Appeals court clears man of lending car to unlicensed driver

The Court of Appeal ruled that it hadn't been shown that the car's owner had given permission to he unlicensed driver to operate the car

The Court of Criminal Appeal has overturned a man’s conviction for allowing his car to be driven by a cousin who was unlicensed and uninsured, ruling that the prosecution had not shown that he had permitted the driver to operate the vehicle.

Aiman Farag El-Lawati had been accused of allowing a van to be driven by his cousin without a valid driving licence or insurance cover in January this year. The Court of Magistrates had found him guilty and fined him €2,500.

El-Lawati’s lawyer Jason Grima had appealed on the grounds that the articles under which he was being found guilty were not specified, that he was being found guilty of an inexistent offence and that there was a lack of a connection between the appellant and the fact that his cousin, Abdulsallam Abdalla was driving the car.

Grima had described as “worrying” the fact that the court of magistrates had expected the appellant to tell it how the vehicle was in the other man’s possession. “It is a gratuitous assumption by the Court of Magistrates that the appellant permitted Abdulsallam Abdalla to drive it. This doesn’t emerge from the evidence.”

In this course of several hearings, it was proven that his cousin had been driving with valid insurance cover but an inadequate licence. “How this vehicle came to be in his control does not emerge from anywhere unless one makes an assumption, as the first court did,” argued Grima, adding that just because a person is responsible for a vehicle does not mean that if it is being driven by a third party, the person is aware. “The criminal intent must be proven too, not taken as obvious.”

Abdulsallam Abdalla was never summoned to testify and therefore the reports of wardens on the scene were hearsay evidence and inadmissible, submitted the defence.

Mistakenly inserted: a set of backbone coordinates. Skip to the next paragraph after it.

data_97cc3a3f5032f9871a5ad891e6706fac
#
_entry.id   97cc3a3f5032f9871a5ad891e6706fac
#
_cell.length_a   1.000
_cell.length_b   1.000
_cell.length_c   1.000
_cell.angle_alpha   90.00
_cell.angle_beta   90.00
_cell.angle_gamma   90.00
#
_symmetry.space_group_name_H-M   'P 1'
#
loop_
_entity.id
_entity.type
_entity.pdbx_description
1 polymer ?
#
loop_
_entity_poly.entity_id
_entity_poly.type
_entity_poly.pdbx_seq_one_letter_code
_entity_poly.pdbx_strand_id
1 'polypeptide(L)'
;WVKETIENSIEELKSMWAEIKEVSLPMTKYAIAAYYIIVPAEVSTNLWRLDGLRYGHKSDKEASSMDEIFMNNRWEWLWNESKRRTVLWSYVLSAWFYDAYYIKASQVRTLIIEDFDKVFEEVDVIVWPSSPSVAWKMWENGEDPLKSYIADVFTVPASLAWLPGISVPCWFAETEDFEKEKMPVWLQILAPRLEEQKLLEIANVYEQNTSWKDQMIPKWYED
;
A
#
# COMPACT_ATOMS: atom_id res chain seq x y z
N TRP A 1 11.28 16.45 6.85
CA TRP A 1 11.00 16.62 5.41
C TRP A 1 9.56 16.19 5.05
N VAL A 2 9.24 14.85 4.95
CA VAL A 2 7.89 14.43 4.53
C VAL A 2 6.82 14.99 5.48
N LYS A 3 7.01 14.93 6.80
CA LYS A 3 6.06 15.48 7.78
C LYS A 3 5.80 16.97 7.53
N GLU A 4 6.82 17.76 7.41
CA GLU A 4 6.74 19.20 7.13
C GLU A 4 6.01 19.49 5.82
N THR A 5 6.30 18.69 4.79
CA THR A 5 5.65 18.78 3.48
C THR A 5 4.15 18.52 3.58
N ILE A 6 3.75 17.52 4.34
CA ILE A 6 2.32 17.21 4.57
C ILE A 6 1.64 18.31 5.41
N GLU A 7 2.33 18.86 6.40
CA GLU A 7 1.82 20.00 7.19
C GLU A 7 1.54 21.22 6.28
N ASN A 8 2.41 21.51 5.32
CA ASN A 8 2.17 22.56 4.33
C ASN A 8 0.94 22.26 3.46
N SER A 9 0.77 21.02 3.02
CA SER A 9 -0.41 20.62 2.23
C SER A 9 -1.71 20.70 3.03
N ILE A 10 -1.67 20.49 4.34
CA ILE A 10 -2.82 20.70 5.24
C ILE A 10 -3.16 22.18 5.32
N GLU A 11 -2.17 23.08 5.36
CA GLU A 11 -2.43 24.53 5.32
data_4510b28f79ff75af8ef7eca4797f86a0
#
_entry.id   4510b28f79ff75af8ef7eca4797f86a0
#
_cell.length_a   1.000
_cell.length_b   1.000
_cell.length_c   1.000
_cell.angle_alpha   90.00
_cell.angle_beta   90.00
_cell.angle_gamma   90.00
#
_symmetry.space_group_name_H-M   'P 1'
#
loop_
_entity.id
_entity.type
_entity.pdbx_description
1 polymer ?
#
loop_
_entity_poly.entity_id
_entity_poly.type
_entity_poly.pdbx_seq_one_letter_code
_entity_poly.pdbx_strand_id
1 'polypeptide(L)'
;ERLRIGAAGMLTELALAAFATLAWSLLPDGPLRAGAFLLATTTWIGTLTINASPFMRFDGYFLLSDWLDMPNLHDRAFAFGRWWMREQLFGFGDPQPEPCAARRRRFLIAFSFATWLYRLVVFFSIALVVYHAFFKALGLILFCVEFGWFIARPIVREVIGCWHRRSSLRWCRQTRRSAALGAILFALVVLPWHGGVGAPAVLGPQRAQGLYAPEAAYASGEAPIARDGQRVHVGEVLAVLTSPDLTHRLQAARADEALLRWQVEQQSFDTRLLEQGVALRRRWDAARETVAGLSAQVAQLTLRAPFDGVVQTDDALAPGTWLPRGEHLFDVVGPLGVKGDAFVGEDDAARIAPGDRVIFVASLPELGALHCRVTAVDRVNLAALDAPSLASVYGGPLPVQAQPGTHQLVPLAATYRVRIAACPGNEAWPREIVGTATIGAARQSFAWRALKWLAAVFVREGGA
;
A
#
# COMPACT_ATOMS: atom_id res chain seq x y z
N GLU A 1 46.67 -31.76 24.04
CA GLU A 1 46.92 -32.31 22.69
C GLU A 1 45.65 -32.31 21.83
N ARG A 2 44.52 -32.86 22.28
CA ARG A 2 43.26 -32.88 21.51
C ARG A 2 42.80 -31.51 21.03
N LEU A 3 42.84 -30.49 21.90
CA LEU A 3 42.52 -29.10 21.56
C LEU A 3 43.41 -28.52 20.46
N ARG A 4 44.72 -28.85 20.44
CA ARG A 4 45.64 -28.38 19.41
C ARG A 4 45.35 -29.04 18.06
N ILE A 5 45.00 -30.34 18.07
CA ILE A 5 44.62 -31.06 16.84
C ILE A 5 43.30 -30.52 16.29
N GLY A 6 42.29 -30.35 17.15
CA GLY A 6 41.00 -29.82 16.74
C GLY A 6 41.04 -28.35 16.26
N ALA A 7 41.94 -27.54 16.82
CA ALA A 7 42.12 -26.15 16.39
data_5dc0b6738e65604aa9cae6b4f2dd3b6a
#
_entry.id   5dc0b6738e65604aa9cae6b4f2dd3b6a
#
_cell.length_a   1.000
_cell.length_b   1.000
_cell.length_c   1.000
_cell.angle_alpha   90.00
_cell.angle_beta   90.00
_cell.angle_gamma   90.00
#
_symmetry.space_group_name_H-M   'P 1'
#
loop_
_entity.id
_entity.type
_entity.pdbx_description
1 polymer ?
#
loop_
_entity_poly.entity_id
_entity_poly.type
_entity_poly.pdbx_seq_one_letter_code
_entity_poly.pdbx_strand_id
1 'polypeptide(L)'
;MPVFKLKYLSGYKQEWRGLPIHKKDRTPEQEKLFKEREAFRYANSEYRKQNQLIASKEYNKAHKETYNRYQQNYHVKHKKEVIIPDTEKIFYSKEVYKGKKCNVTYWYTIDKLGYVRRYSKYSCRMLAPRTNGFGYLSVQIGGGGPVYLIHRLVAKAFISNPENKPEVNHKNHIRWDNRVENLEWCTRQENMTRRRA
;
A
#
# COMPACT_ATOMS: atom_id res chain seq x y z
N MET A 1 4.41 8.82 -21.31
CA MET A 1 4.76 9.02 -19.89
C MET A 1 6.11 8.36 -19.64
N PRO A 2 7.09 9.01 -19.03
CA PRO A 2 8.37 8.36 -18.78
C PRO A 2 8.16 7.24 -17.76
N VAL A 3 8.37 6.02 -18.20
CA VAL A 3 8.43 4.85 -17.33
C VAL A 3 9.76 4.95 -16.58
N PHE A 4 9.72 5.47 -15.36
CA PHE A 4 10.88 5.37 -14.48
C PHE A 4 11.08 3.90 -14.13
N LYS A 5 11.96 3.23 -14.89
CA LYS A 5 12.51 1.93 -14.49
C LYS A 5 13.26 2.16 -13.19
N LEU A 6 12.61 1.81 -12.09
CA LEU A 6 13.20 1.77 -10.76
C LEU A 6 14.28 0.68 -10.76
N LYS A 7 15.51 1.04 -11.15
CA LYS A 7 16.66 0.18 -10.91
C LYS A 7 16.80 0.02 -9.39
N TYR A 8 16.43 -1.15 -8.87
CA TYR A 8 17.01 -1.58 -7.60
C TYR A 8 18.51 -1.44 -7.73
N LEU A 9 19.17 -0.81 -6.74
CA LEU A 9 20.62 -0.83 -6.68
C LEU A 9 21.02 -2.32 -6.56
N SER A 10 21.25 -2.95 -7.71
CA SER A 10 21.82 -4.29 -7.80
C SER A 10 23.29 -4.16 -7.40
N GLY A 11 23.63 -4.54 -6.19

In a brief judgment on the matter, Judge Consuelo Scerri Herrera dismissed the notion that that the prosecution not obliged to reproduce the law word for word or even provide the article of the law under which the person is being charged, explaining that the charge is just a notice to appear which informs the accused the nature of what he is being accused of. 

In this case the prosecution had to prove that it was the appellant who authorised Abdalla to drive his car when he knew that he was not licensed or covered by insurance, said the court.

It was not necessary for him to prove how his car ended up in his cousin’s hands, but it was up to the prosecution to show that he had given it to him to drive. The fact that Abdala was inside the vehicle doesn’t automatically mean that he had permission from El-Lawati, said the court. “There is no shifting of the onus of proof.”

The court said that it was up to the prosecution to bring evidence showing that the appellant had authorised the driving and that the driver was uninsured. “Certainly in this case, this evidence is missing,” ruled the judge overturning the sentence and clearing the man of all wrongdoing.

Lawyer Jason Grima was defence counsel.

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